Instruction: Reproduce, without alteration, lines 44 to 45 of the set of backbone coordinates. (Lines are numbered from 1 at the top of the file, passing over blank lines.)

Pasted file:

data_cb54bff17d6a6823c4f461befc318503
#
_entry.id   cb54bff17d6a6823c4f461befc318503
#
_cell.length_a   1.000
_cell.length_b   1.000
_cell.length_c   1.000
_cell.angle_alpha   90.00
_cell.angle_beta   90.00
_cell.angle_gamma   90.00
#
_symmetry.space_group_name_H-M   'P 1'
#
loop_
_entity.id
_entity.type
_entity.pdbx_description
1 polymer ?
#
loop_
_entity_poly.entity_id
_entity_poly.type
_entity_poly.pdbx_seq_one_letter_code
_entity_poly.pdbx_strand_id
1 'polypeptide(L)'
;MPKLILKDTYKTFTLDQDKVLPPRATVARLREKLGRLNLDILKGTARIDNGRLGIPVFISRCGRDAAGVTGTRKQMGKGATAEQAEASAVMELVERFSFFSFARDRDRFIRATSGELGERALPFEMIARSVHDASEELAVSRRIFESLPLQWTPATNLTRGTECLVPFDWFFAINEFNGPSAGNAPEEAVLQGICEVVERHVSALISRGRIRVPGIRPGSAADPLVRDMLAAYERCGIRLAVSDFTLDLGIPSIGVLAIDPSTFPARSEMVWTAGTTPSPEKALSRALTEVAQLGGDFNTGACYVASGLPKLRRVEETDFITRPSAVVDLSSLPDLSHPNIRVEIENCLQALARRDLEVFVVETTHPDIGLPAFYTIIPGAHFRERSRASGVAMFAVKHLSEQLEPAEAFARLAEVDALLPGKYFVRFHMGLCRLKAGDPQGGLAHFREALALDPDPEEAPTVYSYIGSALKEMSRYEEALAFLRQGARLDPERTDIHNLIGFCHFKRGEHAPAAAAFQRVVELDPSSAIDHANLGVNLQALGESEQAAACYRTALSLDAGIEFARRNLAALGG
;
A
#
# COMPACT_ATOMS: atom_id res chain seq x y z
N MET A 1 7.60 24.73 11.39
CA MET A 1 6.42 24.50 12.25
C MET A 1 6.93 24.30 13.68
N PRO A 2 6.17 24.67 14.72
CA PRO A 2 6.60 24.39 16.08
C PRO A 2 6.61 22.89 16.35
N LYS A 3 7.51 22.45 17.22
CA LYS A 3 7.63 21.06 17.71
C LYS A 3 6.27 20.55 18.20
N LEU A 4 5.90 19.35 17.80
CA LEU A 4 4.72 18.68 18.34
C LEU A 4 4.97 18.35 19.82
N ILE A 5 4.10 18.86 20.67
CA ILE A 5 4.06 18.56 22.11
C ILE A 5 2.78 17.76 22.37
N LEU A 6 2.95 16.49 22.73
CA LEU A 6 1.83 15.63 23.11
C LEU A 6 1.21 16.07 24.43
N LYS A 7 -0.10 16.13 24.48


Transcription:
CA ILE A 5 4.06 18.56 22.11
C ILE A 5 2.78 17.76 22.37